EPA Releases Policy Regarding Independence of its Scientific Advisory Committees

On October 31, EPA released a one-page directive and a more detailed memorandum governing the independence of its various scientific advisory committees. The basic principles announced by the agency are as follows:

  1. Strengthen Member Independence: No member of an EPA advisory committee can be a current recipient of an EPA grant or otherwise in a position that would reap direct benefit from such a grant. This does not apply to state, tribal or local government agencies that receive EPA grants.
  2. Increase State, Tribal and Local Government Participation: Committee balance should include participation from state, tribal and local governments, consistent with the committee’s purpose and function.
  3. Enhance Geographic Diversity: Committees should be balanced with members from different states and EPA regions, with an emphasis on members from historically underrepresented areas.
  4. Promote Fresh Perspectives: Committee membership should be rotated regularly.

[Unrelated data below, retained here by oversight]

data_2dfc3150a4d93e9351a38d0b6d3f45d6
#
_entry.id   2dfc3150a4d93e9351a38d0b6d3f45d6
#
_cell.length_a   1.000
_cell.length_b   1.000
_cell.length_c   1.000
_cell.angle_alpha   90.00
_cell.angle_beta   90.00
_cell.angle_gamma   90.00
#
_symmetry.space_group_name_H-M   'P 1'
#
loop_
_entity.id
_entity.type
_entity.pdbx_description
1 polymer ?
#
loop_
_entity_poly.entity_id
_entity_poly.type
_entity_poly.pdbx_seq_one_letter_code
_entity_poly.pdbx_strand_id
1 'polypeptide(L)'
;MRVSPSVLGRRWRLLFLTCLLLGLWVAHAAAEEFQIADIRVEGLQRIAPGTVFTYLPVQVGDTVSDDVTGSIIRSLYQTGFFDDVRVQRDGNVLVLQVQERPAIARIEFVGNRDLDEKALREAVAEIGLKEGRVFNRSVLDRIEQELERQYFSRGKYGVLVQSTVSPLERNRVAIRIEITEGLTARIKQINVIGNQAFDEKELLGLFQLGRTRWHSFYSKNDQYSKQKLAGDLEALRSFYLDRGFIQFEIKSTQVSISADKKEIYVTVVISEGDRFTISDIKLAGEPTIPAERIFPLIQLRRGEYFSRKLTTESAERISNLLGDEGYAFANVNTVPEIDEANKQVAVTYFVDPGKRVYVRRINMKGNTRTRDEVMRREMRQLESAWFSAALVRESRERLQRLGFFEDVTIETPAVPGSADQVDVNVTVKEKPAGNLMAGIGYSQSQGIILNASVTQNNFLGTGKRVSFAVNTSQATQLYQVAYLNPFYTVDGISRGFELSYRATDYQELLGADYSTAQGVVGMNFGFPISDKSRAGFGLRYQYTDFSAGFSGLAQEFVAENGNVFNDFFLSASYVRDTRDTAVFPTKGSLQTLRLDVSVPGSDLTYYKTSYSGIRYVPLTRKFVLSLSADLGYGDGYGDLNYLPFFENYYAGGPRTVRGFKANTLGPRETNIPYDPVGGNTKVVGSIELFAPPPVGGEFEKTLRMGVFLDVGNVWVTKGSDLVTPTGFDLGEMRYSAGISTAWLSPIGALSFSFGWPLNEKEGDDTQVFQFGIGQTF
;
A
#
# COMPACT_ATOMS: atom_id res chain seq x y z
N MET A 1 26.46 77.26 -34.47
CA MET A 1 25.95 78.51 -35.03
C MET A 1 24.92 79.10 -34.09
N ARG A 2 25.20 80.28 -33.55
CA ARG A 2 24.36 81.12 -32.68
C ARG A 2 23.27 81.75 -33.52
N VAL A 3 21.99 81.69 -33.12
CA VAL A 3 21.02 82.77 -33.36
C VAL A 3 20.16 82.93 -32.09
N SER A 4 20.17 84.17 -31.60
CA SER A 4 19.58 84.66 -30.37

As discussed in the EPA memorandum, much of this is driven by the longstanding requirement in the Federal Advisory Committee Act that advisory committees must be “fairly balanced” as to scientific points of view. Enforcement of this requirement has often been difficult in the past, as judicial remedies have largely been ineffective.

As also discussed in the memorandum, the composition of some advisory committees, such as the Clean Air Scientific Advisory Committee (CASAC), is dictated by statute. In most cases, however, the statutory requirements (for CASAC, a state regulator, a public health expert, an industry scientist, etc.) leave ample room for application of these principles within the statutory confines.

The EPA materials do not address whether members of current committees can be replaced before their terms expire. Another question is whether the principles apply only to committee members or also to “consultants” who are not official committee members. For example, the current CASAC PM review panel has 27 members, only six of whom are official CASAC members.

With respect to most current committees, it seems unlikely that these principles will be used to displace current members. However, to the extent that a current member advances a position believed to be scientifically unsound, opponents will be free to argue that the advice should be discounted if inconsistent with these principles. Further, the membership of many key committees will be up for renewal prior to the 2020 election. For example, EPA is currently seeking members for the new TSCA scientific review committee, and the current CASAC PM panel expires in 2018, well before EPA is expected to complete the current PM standard review.